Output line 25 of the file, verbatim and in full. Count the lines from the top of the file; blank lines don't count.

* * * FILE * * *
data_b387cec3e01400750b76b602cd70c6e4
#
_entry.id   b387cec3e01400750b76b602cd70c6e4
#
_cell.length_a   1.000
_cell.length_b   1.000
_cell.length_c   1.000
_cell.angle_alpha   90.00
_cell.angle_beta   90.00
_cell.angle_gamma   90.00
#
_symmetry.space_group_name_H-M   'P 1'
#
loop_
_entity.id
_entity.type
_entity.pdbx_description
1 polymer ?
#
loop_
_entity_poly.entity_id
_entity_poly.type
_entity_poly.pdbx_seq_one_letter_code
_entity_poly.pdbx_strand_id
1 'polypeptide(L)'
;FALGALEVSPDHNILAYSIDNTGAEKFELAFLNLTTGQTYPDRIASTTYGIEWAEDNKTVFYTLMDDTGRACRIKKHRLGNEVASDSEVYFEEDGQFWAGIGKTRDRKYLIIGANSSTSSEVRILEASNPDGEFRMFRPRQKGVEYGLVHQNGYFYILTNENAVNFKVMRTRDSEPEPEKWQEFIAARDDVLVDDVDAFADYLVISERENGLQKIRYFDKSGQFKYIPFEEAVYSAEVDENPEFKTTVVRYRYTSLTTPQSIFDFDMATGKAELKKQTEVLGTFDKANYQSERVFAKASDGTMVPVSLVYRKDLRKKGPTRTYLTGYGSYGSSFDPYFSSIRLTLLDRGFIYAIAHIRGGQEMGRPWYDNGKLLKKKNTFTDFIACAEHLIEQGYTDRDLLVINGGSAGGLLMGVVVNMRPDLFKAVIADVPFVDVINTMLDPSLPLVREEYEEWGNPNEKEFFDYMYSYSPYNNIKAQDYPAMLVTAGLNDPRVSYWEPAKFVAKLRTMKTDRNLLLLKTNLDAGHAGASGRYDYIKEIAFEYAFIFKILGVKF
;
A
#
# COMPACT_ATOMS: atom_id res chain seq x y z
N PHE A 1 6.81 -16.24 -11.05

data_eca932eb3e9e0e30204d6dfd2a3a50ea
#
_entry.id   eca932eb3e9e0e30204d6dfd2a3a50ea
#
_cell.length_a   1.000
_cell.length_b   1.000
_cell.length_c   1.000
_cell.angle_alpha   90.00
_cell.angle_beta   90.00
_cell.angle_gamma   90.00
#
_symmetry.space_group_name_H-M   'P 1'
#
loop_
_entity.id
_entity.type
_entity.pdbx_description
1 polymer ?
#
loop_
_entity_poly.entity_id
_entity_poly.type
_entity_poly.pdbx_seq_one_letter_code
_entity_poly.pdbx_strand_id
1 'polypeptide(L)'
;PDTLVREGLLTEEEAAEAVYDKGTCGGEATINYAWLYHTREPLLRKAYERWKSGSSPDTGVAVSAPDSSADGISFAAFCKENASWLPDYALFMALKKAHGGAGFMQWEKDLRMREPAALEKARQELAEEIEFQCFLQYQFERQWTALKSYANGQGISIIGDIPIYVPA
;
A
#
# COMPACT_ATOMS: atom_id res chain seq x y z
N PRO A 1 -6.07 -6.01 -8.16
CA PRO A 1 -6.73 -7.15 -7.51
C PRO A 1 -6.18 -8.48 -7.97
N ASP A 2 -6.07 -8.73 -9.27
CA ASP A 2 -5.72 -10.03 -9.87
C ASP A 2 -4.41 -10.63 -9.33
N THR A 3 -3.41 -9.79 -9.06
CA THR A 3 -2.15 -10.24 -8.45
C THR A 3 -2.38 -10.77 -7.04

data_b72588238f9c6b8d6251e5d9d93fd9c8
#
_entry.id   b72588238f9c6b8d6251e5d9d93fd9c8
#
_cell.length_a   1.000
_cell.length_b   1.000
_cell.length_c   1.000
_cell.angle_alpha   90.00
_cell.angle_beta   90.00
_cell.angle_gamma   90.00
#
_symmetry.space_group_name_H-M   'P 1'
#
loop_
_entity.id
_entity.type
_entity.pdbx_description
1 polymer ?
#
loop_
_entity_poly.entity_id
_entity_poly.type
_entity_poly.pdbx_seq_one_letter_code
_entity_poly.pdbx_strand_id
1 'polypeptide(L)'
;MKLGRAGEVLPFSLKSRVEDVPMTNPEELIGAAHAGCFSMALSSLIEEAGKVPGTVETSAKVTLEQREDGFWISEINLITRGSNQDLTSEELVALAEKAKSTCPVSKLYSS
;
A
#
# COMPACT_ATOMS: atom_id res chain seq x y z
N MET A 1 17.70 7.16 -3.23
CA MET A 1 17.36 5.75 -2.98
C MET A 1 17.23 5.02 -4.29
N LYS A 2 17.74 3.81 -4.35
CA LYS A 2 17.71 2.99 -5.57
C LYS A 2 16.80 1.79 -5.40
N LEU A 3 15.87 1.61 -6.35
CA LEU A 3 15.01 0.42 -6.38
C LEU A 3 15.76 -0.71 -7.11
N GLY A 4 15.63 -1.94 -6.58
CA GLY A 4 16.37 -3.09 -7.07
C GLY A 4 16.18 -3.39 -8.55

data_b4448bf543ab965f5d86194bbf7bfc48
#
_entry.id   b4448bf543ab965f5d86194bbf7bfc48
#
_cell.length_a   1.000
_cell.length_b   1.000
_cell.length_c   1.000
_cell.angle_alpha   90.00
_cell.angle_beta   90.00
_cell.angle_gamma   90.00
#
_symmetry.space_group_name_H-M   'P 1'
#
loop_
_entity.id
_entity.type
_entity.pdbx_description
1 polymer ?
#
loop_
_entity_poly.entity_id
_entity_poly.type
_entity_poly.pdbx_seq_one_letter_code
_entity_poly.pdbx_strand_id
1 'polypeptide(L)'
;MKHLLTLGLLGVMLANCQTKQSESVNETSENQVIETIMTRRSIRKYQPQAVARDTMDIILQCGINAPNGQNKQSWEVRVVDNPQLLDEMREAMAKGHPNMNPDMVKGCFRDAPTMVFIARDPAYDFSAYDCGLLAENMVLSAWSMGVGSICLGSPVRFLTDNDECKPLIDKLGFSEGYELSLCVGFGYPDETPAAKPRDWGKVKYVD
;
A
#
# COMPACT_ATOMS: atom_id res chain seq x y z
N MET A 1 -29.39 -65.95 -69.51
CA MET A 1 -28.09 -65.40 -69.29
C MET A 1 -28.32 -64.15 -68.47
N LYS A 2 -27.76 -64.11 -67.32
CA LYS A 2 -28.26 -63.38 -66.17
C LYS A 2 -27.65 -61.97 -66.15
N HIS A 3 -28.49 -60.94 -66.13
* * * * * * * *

1 'polypeptide(L)'